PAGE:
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Russian myths /

The coming of Christianity to the state of Kievan Rus' at the end of the tenth century had an enormous impact on the development of Russian civilization. Despite the abandonment of the pagan gods, both Christian and pagan practices and beliefs continued to coexist for centuries, producing a system k...

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Main Author: Warner, Elizabeth, 1940-
Format: Book
Language: English
Published: Austin : University of Texas Press, 2002
Edition: 1st University of Texas Press ed.
Series: The legendary past
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Review by Library Journal Review

In this new addition to "The Legendary Past" series, Warner (Russian, emerita, Univ. of Durham), an authority on Russian folklore and ethnography, gives an overiew of the customs and themes underlying Russian beliefs. While the advent of Christianity at the end of the tenth century profoundly affected the development of the culture, pagan beliefs have continued to coexist with the new religion to the present day, resulting in a "dual faith." Drawing upon a variety of sources (e.g., epic songs, funeral laments, religious legends), Warner expertly discusses the most significant themes of this faith the cult of the dead, animism in nature, and magic to shed light on the development of major themes in Russian mythology. There is no formal bibliography, though a "Suggestions for Further Reading" section is included, as is an index and a selection of works in Russian used in preparation. A glossary would have been beneficial, as the author uses a variety of Russian folkloric terms, each defined once and briefly within the text. Nonetheless, this basic introduction to the subject provides information invaluable to understanding the primary sources; recommended for folklore collections in all libraries. [Other titles in the series include Aztec and Maya Myths, Celtic Myths, Chinese Myths, Egyptian Myths, and many more. Ed.] Katherine Kaigler-Koenig, The Ellis Sch., Pittsburgh (c) Copyright 2010. Library Journals LLC, a wholly owned subsidiary of Media Source, Inc. No redistribution permitted.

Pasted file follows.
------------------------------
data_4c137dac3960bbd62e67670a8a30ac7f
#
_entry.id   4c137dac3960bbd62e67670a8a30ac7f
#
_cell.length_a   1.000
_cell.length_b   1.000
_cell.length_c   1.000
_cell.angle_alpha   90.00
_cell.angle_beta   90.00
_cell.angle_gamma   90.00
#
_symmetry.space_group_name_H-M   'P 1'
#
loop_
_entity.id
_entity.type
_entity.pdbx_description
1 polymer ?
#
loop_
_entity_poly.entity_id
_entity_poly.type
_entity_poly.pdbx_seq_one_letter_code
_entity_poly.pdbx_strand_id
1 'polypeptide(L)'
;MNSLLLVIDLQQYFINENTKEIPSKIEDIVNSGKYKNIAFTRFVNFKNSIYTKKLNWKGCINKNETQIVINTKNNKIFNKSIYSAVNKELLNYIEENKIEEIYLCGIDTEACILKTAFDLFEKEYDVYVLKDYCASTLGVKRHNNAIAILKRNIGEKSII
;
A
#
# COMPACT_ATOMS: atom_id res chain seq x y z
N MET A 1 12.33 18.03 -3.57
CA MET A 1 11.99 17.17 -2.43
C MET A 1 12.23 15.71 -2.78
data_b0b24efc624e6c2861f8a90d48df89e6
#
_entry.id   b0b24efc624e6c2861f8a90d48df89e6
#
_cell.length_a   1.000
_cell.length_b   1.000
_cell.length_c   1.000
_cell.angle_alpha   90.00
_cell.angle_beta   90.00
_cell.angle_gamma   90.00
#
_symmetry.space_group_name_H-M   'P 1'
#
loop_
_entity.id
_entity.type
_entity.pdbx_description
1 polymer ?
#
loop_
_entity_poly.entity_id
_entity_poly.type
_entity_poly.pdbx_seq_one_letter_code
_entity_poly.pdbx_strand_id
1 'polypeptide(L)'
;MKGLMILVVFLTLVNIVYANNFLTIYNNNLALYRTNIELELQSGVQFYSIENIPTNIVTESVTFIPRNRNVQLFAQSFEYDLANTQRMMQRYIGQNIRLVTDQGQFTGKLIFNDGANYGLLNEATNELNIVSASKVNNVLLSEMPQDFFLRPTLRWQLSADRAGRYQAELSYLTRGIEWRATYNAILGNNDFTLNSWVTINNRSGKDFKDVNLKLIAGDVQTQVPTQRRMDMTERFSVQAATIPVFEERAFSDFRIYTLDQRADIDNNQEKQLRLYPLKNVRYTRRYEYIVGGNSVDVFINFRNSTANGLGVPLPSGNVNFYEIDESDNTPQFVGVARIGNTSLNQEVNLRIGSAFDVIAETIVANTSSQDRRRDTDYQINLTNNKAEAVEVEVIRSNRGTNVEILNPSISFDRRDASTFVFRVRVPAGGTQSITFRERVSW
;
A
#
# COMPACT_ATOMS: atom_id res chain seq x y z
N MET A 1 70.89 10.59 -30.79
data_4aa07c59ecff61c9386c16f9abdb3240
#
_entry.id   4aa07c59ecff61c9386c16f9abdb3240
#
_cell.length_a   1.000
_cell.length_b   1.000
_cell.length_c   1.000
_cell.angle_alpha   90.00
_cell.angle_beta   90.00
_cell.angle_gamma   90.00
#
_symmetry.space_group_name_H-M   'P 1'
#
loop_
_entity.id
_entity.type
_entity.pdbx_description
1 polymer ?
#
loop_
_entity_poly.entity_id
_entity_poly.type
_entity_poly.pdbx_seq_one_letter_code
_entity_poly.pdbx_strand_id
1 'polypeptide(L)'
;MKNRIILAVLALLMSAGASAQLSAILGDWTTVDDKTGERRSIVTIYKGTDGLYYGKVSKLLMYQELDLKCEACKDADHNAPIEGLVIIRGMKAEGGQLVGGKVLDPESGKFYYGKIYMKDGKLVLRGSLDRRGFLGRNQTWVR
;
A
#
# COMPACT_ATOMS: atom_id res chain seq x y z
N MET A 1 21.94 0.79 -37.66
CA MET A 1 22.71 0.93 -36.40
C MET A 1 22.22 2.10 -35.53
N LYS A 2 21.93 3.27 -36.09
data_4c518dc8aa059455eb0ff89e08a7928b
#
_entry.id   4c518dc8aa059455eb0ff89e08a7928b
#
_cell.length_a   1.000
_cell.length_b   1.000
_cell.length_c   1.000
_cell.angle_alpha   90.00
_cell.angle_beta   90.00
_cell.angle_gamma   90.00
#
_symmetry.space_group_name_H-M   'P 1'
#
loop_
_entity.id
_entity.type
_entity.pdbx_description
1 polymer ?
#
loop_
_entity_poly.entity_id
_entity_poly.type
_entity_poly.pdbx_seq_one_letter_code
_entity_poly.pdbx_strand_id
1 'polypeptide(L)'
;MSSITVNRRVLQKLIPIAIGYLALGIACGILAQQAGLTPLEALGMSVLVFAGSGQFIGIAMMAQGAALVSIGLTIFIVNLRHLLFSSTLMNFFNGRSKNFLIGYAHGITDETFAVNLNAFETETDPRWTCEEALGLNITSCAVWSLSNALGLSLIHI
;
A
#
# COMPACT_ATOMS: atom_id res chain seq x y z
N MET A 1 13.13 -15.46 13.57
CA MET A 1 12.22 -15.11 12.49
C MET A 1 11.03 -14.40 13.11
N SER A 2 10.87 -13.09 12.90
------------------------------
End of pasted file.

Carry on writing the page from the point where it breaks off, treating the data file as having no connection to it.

(c) Copyright 2010. Library Journals LLC, a wholly owned subsidiary of Media Source, Inc. No redistribution permitted.